September 25, 1991
I was finally able to make out the faded words on the back of my father’s photo while the candle burned. It read:
I will love you a million lifetimes until our souls find each other again and we are able to experience love as free and peaceful beings. I hope that this photograph will remind you of the good times. Always remember the good times even when I am long gone. They will come for me soon.
I wondered who “they” were. The light from the candle is dimming. I will have to write and wonder later.
September 26, 1991
I felt happy today. For thirteen years, I hated my name. I walked with my head high today. I was named after my father. For the first time in my life, I felt proud to be Akeena Sanders.
September 27, 1991
Akeen Daniel Sanders was my father’s name. He had been a member of the Black Souls. I had heard a lot of good stories about the Black Souls. They were a group that wanted to build a better neighborhood. The Black Souls always fed the kids from the neighborhood. He helped to start the branch here in South Central. Wow! My father was a hero.
October 1, 1991
I found out how my father died. There was a drug raid at the local headquarters. Now I was confused. I thought my father was a hero. How could he be a hero if he sold drugs?
I did not want to look at anything else in the lockbox tonight. I slammed the lid so hard that it made the floor creak. I don’t know if I’m even proud to be Akeena Sanders anymore. I learned in school that we should always say no to drugs. My father should have said no to drugs. Then he would still be alive.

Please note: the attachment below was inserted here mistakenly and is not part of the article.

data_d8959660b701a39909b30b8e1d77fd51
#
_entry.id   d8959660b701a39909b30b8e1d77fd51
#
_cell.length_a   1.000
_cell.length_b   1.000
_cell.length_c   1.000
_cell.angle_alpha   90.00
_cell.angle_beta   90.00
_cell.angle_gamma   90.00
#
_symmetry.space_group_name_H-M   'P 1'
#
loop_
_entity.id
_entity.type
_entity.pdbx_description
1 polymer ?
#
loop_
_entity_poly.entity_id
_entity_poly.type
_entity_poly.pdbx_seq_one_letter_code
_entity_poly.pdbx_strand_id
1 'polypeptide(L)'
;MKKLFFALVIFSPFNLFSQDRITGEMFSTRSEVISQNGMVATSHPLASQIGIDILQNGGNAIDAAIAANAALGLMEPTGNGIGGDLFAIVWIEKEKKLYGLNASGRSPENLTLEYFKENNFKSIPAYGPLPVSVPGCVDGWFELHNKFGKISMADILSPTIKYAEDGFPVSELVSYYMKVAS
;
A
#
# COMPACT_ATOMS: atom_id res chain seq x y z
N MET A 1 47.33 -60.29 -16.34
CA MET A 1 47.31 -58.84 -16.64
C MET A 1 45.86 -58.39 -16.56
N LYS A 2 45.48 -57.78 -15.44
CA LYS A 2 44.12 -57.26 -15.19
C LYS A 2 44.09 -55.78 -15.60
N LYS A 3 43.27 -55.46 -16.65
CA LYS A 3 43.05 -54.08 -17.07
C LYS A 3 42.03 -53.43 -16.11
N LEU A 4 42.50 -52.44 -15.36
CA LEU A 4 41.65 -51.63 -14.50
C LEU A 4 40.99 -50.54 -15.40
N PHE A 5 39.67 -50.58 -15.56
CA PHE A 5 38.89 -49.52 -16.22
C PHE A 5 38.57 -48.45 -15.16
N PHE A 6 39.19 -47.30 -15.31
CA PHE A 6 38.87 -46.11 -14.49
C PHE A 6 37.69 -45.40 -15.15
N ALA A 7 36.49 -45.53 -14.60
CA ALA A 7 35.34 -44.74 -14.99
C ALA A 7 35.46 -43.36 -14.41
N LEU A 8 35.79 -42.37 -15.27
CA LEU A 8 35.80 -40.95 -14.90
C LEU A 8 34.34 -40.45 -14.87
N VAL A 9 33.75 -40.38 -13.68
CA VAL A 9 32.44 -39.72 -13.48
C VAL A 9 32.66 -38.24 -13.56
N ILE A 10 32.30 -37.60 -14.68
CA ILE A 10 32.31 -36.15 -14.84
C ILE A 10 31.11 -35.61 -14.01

October 3, 1991
I looked at the worn news clipping when Deborah fell asleep. The headline read, “South Central’s Largest Drug Bust in Recent Years; Five Teenagers Slain.” I read what I could make out on the clipping without disturbing Deborah and the baby. Deborah’s baby father, Jody Harrington, was bound for UCLA on a full scholarship. He was shot nine times in the crossfire.
Deborah started to shiver so I put the news clipping back in the dresser drawer. I grabbed my blanket from my bed and covered her and the baby. Maybe that would keep them warm at night. Maybe that would help to stop the tears.
October 15, 1991
I asked Mama why drugs killed black people. She put her cigarette out and looked me squarely in the eyes. She told me the government conspired against the black community so that we would lose our power. The government implanted various drugs in the hood so that we would be so doped up, we would not want to fight for our rights. Instead, we would place more emphasis on finding our next high.
I asked her what “conspired,” “implanted,” and “emphasis” meant. She shook her head at me and went inside the house.
November 25, 1991
We went to Grandma Annie’s for Thanksgiving. Everyone was there. Auntie Jean, Uncle Joe, my cousins, and friends from the neighborhood showed up. After dinner, I overheard Auntie Jean and Mama having a hush-hush talk. Auntie Jean said, “South Central haven’t been the same since the Black Souls and neither have you, Margaret.” I saw Auntie Jean grab my Mama’s left hand, but she pulled it away. “They took him away from me,” Mama’s mouth trembled.
I had a feeling she was referring to my father. I wanted to know who “they” were badly. One of my cousins interrupted and grabbed my hand so that I would join her and the others in a card game. I pulled my hand away. I wasn’t in the mood.
March 14, 1992
I haven’t really picked up this notebook in a while. It’s hard to write how you feel when you don’t really know how you feel. I am still trying to find out how my father died and why my mama and sister have been so sad lately.
May 9, 1992
Baby Jody turned one today. Deborah actually smiled. Jody wore the pink bow I made her. I really love my baby niece. She makes me smile.
August 30, 1992